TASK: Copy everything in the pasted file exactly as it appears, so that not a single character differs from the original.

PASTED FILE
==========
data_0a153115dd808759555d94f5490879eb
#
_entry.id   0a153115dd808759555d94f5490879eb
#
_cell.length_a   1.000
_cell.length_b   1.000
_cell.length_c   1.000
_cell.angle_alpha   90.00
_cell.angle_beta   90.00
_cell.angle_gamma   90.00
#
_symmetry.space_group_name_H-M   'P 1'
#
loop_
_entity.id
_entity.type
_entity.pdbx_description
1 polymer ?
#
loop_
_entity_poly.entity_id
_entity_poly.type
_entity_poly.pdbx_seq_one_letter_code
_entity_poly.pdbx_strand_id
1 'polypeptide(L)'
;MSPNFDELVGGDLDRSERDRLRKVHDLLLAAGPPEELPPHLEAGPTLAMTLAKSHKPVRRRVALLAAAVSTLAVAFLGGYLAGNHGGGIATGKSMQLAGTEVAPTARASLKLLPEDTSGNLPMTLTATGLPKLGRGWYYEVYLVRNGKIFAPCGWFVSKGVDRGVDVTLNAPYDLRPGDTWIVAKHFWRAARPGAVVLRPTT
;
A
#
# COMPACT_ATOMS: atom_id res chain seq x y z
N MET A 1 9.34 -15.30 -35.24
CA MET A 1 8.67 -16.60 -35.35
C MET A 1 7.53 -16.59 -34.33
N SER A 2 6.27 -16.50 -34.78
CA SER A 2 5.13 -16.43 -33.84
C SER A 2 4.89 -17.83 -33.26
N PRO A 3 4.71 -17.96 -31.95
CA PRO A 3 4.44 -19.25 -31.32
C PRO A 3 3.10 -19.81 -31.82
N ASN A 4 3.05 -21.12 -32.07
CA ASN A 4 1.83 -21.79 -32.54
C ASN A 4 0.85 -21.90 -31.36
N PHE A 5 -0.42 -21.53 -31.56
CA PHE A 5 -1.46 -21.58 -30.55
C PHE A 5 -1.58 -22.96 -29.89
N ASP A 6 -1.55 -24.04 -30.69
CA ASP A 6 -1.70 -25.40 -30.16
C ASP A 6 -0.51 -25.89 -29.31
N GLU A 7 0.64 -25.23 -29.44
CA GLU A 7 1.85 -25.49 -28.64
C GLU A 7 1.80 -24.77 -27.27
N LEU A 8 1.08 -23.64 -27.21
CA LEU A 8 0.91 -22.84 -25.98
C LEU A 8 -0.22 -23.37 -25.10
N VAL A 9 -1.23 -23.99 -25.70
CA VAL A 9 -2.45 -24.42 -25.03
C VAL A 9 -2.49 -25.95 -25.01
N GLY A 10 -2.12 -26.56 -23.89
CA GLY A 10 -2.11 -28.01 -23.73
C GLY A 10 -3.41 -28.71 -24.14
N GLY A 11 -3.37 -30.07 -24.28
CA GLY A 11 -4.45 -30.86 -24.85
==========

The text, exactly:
data_0a153115dd808759555d94f5490879eb
#
_entry.id   0a153115dd808759555d94f5490879eb
#
_cell.length_a   1.000
_cell.length_b   1.000
_cell.length_c   1.000
_cell.angle_alpha   90.00
_cell.angle_beta   90.00
_cell.angle_gamma   90.00
#
_symmetry.space_group_name_H-M   'P 1'
#
loop_
_entity.id
_entity.type
_entity.pdbx_description
1 polymer ?
#
loop_
_entity_poly.entity_id
_entity_poly.type
_entity_poly.pdbx_seq_one_letter_code
_entity_poly.pdbx_strand_id
1 'polypeptide(L)'
;MSPNFDELVGGDLDRSERDRLRKVHDLLLAAGPPEELPPHLEAGPTLAMTLAKSHKPVRRRVALLAAAVSTLAVAFLGGYLAGNHGGGIATGKSMQLAGTEVAPTARASLKLLPEDTSGNLPMTLTATGLPKLGRGWYYEVYLVRNGKIFAPCGWFVSKGVDRGVDVTLNAPYDLRPGDTWIVAKHFWRAARPGAVVLRPTT
;
A
#
# COMPACT_ATOMS: atom_id res chain seq x y z
N MET A 1 9.34 -15.30 -35.24
CA MET A 1 8.67 -16.60 -35.35
C MET A 1 7.53 -16.59 -34.33
N SER A 2 6.27 -16.50 -34.78
CA SER A 2 5.13 -16.43 -33.84
C SER A 2 4.89 -17.83 -33.26
N PRO A 3 4.71 -17.96 -31.95
CA PRO A 3 4.44 -19.25 -31.32
C PRO A 3 3.10 -19.81 -31.82
N ASN A 4 3.05 -21.12 -32.07
CA ASN A 4 1.83 -21.79 -32.54
C ASN A 4 0.85 -21.90 -31.36
N PHE A 5 -0.42 -21.53 -31.56
CA PHE A 5 -1.46 -21.58 -30.55
C PHE A 5 -1.58 -22.96 -29.89
N ASP A 6 -1.55 -24.04 -30.69
CA ASP A 6 -1.70 -25.40 -30.16
C ASP A 6 -0.51 -25.89 -29.31
N GLU A 7 0.64 -25.23 -29.44
CA GLU A 7 1.85 -25.49 -28.64
C GLU A 7 1.80 -24.77 -27.27
N LEU A 8 1.08 -23.64 -27.21
CA LEU A 8 0.91 -22.84 -25.98
C LEU A 8 -0.22 -23.37 -25.10
N VAL A 9 -1.23 -23.99 -25.70
CA VAL A 9 -2.45 -24.42 -25.03
C VAL A 9 -2.49 -25.95 -25.01
N GLY A 10 -2.12 -26.56 -23.89
CA GLY A 10 -2.11 -28.01 -23.73
C GLY A 10 -3.41 -28.71 -24.14
N GLY A 11 -3.37 -30.07 -24.28
CA GLY A 11 -4.45 -30.86 -24.85